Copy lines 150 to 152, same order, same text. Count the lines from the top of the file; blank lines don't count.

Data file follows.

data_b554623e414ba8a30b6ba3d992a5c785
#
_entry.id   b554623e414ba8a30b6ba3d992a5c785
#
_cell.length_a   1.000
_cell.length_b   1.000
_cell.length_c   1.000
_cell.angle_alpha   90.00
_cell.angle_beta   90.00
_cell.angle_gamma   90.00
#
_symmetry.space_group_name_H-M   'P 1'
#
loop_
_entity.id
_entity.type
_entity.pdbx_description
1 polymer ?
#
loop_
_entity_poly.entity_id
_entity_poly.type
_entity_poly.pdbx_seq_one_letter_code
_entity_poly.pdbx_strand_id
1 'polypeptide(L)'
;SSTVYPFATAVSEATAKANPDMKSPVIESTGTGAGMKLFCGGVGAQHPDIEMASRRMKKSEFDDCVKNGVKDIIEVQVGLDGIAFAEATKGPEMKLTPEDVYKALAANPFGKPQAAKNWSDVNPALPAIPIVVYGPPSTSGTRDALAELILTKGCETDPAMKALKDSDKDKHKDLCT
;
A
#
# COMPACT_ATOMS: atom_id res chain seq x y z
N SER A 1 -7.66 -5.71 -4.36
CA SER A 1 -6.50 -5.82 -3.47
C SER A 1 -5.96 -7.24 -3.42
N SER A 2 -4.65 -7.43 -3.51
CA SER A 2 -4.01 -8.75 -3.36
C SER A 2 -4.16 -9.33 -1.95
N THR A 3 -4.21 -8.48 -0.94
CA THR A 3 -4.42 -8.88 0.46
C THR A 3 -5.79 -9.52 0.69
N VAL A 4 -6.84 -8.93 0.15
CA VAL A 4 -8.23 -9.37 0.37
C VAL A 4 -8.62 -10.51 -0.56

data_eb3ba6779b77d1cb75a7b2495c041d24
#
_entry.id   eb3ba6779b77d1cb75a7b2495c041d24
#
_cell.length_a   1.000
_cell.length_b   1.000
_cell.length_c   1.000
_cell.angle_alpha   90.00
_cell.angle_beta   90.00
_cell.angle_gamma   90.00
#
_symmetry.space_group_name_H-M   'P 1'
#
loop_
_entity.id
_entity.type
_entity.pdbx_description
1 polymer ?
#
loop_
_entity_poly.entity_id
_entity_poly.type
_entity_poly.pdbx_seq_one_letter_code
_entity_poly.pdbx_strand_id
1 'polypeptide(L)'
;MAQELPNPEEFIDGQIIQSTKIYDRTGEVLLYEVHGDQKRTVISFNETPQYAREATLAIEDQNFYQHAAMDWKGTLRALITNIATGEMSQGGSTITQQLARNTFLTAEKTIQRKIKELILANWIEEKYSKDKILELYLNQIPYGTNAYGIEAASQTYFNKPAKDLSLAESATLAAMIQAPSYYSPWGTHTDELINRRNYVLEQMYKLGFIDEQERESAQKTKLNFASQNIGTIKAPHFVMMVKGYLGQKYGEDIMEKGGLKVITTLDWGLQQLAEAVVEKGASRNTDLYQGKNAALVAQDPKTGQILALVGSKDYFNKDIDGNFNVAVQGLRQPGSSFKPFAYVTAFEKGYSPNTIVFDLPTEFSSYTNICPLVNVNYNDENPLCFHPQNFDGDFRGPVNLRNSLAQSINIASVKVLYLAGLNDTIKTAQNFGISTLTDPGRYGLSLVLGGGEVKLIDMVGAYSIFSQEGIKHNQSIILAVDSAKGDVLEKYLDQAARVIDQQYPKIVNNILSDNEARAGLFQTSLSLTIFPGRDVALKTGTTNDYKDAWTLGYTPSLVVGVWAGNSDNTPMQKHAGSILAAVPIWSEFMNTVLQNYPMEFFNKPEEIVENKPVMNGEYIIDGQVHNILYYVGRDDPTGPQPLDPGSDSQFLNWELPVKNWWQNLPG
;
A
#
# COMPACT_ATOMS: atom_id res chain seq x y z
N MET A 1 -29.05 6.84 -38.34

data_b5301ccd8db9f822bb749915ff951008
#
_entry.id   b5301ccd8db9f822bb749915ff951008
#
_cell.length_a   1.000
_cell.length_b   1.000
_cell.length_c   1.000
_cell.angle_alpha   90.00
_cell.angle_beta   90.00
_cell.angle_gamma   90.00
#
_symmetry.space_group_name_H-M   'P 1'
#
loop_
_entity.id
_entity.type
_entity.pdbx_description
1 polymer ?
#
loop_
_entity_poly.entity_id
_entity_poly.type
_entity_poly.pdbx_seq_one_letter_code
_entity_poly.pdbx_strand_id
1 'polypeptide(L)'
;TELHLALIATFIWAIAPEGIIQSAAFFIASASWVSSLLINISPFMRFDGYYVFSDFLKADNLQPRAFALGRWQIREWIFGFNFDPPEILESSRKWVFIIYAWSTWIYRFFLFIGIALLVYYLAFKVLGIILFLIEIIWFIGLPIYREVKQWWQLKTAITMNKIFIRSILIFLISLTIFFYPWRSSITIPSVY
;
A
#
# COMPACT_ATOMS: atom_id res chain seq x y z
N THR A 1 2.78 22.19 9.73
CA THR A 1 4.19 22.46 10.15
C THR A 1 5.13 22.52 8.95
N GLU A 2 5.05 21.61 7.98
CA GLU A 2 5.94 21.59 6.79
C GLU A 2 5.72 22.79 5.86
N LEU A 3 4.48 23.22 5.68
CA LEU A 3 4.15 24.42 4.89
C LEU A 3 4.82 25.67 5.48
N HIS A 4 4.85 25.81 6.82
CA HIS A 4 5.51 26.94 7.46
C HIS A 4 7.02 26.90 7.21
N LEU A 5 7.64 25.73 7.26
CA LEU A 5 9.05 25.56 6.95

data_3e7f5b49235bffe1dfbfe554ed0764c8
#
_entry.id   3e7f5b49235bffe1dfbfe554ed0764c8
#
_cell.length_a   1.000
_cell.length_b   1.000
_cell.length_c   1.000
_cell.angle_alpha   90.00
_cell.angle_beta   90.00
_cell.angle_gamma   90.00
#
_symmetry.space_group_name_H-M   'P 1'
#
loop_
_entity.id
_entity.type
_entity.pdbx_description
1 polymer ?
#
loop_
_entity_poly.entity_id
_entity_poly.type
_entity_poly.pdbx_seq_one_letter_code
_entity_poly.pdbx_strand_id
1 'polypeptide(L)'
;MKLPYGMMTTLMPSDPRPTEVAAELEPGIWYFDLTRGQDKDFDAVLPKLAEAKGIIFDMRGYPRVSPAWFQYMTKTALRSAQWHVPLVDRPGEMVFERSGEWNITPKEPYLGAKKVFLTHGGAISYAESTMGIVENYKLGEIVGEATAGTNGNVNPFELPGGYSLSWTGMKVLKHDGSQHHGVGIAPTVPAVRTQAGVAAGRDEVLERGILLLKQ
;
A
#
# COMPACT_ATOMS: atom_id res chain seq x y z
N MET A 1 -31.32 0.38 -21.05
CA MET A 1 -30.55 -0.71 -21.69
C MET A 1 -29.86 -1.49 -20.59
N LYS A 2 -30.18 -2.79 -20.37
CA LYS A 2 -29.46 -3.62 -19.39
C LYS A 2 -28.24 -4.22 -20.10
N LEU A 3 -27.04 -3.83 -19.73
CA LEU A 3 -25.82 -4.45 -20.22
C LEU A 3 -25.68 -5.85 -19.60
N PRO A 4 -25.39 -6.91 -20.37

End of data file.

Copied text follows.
C MET A 1 -29.86 -1.49 -20.59
N LYS A 2 -30.18 -2.79 -20.37
CA LYS A 2 -29.46 -3.62 -19.39